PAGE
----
Story Stayed the Same

To say that writing saved me would be dramatic. I’ve had a strong, supportive network of humans to help along the way. But I won’t let that diminish the role writing has played in my healing, understanding and acceptance throughout the years.

Time and time again, I’ve turned to writing for support and guidance. I’ve told journals things I wouldn’t dare tell another sole. Putting pencil to paper allowed me to work through emotions, understand my internal struggles and come out at the end of a page with the ability to move forward, or at least an idea for how to get started.

Historically, I’ve done all this through the form of poetry. I spent my high school years pining over the tragic life of poets Sylvia Plath and her husband Ted Hughes. I romanticized the stereotypical emotionally sensitive lifestyle of a poetic personality and threw my childish words into prose poetry. And it made me feel good. It made me feel excited and understood, even if I never felt quite like I fit in.

As a creative writing major in college, I spent many roundtable sessions editing my peers’ work and also had my own put on the chopping block. And, somehow, I always felt as though I was coming up short. Either I wasn’t eloquent enough, profound enough or “deep” enough… whatever that means.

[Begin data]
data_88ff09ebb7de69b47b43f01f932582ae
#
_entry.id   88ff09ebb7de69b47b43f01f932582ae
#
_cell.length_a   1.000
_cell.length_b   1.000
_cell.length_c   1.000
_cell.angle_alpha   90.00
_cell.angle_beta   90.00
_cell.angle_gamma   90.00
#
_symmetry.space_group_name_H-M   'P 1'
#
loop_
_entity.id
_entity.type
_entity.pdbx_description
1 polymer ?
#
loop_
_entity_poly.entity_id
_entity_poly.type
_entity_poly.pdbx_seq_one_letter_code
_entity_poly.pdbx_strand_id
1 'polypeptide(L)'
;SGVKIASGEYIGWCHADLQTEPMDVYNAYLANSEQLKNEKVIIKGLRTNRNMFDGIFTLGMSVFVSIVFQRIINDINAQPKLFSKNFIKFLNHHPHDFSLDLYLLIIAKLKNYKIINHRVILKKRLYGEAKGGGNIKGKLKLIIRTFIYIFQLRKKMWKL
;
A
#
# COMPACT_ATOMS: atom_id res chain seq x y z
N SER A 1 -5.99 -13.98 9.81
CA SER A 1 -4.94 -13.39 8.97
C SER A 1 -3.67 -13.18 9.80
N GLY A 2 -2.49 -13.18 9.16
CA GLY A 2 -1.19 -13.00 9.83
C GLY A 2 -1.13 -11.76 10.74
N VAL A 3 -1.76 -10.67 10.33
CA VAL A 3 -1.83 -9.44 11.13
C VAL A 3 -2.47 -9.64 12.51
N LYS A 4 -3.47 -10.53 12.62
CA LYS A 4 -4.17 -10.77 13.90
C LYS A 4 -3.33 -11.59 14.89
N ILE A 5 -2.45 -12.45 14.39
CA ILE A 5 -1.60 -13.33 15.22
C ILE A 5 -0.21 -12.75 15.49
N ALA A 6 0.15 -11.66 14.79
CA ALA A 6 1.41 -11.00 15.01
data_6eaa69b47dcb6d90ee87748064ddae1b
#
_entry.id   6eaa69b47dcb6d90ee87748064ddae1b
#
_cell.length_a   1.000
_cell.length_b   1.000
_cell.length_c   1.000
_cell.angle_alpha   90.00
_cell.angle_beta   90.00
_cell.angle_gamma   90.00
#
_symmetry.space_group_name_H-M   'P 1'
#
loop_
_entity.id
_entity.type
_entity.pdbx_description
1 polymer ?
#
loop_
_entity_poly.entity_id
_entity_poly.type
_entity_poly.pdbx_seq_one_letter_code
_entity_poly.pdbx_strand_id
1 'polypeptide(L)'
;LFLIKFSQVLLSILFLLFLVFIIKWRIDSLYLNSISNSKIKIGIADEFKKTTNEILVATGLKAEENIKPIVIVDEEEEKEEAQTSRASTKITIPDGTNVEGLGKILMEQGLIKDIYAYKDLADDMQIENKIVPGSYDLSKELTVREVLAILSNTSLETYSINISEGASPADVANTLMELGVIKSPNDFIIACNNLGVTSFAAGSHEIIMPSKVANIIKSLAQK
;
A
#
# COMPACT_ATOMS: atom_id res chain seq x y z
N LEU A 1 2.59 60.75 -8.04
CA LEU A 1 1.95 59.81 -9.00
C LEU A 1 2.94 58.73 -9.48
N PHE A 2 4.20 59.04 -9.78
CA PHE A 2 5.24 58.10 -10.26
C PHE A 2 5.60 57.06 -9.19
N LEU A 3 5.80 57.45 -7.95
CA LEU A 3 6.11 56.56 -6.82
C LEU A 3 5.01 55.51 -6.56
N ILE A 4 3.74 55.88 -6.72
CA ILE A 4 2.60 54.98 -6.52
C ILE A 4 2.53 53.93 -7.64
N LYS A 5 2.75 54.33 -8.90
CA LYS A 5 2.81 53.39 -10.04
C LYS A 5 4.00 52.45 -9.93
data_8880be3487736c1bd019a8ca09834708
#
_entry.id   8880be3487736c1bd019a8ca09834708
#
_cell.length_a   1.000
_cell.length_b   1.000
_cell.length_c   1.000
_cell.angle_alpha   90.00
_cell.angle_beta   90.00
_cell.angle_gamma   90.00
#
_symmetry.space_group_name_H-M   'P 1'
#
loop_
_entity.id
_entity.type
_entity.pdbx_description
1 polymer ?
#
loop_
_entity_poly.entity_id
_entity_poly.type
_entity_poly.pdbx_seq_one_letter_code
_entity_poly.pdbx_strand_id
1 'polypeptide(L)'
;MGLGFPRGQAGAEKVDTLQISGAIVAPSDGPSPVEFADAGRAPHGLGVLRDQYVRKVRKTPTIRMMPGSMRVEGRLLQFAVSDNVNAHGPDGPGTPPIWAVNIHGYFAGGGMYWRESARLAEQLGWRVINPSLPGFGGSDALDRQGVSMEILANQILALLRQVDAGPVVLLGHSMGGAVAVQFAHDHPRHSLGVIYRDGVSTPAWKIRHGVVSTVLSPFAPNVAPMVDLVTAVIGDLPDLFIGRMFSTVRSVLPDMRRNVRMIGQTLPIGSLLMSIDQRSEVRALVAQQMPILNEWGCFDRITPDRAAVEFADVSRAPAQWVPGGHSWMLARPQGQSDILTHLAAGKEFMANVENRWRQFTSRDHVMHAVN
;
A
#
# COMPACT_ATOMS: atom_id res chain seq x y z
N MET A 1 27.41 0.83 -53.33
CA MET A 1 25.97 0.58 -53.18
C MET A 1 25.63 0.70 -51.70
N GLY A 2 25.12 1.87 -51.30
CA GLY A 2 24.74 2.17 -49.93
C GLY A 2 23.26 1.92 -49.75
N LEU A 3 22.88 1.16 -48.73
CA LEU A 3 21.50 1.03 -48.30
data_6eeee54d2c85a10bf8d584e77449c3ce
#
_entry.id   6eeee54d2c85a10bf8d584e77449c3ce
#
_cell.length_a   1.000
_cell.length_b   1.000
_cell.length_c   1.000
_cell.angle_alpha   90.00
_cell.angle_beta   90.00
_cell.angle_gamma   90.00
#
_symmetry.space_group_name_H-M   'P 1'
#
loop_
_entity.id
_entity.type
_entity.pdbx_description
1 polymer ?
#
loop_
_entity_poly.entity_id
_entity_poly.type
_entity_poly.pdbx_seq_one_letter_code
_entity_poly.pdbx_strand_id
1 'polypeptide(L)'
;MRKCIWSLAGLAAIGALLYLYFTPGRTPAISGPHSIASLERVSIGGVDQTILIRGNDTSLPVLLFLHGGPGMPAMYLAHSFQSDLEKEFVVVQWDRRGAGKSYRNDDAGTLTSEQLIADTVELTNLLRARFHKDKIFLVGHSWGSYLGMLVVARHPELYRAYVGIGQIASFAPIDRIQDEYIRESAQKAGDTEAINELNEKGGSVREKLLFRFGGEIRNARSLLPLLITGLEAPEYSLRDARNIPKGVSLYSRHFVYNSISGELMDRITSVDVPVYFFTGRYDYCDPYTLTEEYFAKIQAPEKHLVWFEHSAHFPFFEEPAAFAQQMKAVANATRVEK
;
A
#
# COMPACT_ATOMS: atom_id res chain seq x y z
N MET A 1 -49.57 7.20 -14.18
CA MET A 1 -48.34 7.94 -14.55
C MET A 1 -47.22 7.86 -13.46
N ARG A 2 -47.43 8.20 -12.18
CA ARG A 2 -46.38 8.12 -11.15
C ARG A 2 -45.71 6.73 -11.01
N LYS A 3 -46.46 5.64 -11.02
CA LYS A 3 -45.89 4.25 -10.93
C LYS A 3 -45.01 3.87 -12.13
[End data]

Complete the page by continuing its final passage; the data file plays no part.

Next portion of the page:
So, following college graduation, I didn’t head back for a master’s degree in creative writing. I was far too inferior for that. My best hope was to go into publishing, but 2008 Chicago had other things in mind.

Instead, I found myself writing and editing for a plumbing and piping consultation firm and a trivia company. Research became both as interesting and important to me as writing had always been. And as my career continued, research would be the driving force behind it as I dove into content marketing—a field where I must become an expert in whatever industry my client is focused.

And while this was never a career I saw in my future, it’s where I’ve found myself excel. I get to write, and sometimes I can even weave in a little creativity. It’s also helped me find my passion and expertise in editing. While this is something I always had an interest in, creative writing is a tricky form for the editor’s eye. How can you correct someone’s poetry? That shit comes from the soul.

But through all this, I find that I’ve lost my poetry. I think I started this blog with the intent to draft from that poet’s mindset. But, instead, I find myself focusing on research-driven topics or drafting in stream of conscious. The digital disconnect is easy to blame; there’s just something about putting pen to paper and scribbling until your hand hurts—capturing every error, rewrite or addition along the way.

I’ve toyed with the idea of poetry challenges. Signing myself up for readings, workshops or just about anything to get the creativity flowing again. The thing is, I only want to write for me.

“Better to write for yourself and have no public, than to write for the public and have no self.” – Cyril Connolly

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